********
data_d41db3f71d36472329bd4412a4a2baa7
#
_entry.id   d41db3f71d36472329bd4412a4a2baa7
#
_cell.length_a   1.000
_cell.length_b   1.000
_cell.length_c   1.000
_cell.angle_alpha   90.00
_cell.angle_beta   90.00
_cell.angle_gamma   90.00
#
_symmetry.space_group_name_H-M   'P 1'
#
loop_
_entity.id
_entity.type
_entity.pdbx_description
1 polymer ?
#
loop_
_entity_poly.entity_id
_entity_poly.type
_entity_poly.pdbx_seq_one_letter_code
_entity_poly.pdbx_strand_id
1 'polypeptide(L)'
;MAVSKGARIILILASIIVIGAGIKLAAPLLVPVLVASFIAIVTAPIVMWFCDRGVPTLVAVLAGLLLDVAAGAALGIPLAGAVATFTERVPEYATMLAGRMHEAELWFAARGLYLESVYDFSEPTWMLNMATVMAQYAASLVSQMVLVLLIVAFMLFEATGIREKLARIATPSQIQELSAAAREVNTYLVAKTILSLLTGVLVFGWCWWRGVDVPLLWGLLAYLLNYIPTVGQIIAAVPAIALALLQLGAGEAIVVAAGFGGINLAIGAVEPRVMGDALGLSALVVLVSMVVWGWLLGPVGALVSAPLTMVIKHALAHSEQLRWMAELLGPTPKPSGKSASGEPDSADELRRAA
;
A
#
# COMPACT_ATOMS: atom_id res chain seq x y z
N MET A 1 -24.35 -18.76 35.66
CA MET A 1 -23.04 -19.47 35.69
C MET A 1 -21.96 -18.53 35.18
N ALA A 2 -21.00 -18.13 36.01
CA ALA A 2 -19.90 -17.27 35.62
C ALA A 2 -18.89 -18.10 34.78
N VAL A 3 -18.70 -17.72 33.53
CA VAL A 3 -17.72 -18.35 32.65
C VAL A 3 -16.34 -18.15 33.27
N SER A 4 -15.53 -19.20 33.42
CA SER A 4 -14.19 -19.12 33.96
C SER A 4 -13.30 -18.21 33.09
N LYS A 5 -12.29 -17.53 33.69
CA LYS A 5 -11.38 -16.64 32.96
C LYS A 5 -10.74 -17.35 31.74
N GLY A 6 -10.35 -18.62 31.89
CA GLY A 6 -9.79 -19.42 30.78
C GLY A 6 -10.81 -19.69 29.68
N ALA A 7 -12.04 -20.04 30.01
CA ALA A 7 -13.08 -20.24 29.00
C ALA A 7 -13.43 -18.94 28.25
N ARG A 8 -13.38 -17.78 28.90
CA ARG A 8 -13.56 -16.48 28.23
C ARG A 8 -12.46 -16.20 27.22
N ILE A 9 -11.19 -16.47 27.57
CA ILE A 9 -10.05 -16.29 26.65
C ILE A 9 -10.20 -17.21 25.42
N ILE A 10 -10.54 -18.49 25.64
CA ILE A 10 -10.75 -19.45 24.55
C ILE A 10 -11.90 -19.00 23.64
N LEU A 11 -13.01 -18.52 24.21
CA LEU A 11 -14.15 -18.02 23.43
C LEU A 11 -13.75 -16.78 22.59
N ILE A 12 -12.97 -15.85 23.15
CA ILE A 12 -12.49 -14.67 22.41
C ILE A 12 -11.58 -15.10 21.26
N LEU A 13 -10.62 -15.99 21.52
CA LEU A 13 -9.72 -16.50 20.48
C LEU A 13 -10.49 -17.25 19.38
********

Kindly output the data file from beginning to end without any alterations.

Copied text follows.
data_d41db3f71d36472329bd4412a4a2baa7
#
_entry.id   d41db3f71d36472329bd4412a4a2baa7
#
_cell.length_a   1.000
_cell.length_b   1.000
_cell.length_c   1.000
_cell.angle_alpha   90.00
_cell.angle_beta   90.00
_cell.angle_gamma   90.00
#
_symmetry.space_group_name_H-M   'P 1'
#
loop_
_entity.id
_entity.type
_entity.pdbx_description
1 polymer ?
#
loop_
_entity_poly.entity_id
_entity_poly.type
_entity_poly.pdbx_seq_one_letter_code
_entity_poly.pdbx_strand_id
1 'polypeptide(L)'
;MAVSKGARIILILASIIVIGAGIKLAAPLLVPVLVASFIAIVTAPIVMWFCDRGVPTLVAVLAGLLLDVAAGAALGIPLAGAVATFTERVPEYATMLAGRMHEAELWFAARGLYLESVYDFSEPTWMLNMATVMAQYAASLVSQMVLVLLIVAFMLFEATGIREKLARIATPSQIQELSAAAREVNTYLVAKTILSLLTGVLVFGWCWWRGVDVPLLWGLLAYLLNYIPTVGQIIAAVPAIALALLQLGAGEAIVVAAGFGGINLAIGAVEPRVMGDALGLSALVVLVSMVVWGWLLGPVGALVSAPLTMVIKHALAHSEQLRWMAELLGPTPKPSGKSASGEPDSADELRRAA
;
A
#
# COMPACT_ATOMS: atom_id res chain seq x y z
N MET A 1 -24.35 -18.76 35.66
CA MET A 1 -23.04 -19.47 35.69
C MET A 1 -21.96 -18.53 35.18
N ALA A 2 -21.00 -18.13 36.01
CA ALA A 2 -19.90 -17.27 35.62
C ALA A 2 -18.89 -18.10 34.78
N VAL A 3 -18.70 -17.72 33.53
CA VAL A 3 -17.72 -18.35 32.65
C VAL A 3 -16.34 -18.15 33.27
N SER A 4 -15.53 -19.20 33.42
CA SER A 4 -14.19 -19.12 33.96
C SER A 4 -13.30 -18.21 33.09
N LYS A 5 -12.29 -17.53 33.69
CA LYS A 5 -11.38 -16.64 32.96
C LYS A 5 -10.74 -17.35 31.74
N GLY A 6 -10.35 -18.62 31.89
CA GLY A 6 -9.79 -19.42 30.78
C GLY A 6 -10.81 -19.69 29.68
N ALA A 7 -12.04 -20.04 30.01
CA ALA A 7 -13.08 -20.24 29.00
C ALA A 7 -13.43 -18.94 28.25
N ARG A 8 -13.38 -17.78 28.90
CA ARG A 8 -13.56 -16.48 28.23
C ARG A 8 -12.46 -16.20 27.22
N ILE A 9 -11.19 -16.47 27.57
CA ILE A 9 -10.05 -16.29 26.65
C ILE A 9 -10.20 -17.21 25.42
N ILE A 10 -10.54 -18.49 25.64
CA ILE A 10 -10.75 -19.45 24.55
C ILE A 10 -11.90 -19.00 23.64
N LEU A 11 -13.01 -18.52 24.21
CA LEU A 11 -14.15 -18.02 23.43
C LEU A 11 -13.75 -16.78 22.59
N ILE A 12 -12.97 -15.85 23.15
CA ILE A 12 -12.49 -14.67 22.41
C ILE A 12 -11.58 -15.10 21.26
N LEU A 13 -10.62 -15.99 21.52
CA LEU A 13 -9.72 -16.50 20.48
C LEU A 13 -10.49 -17.25 19.38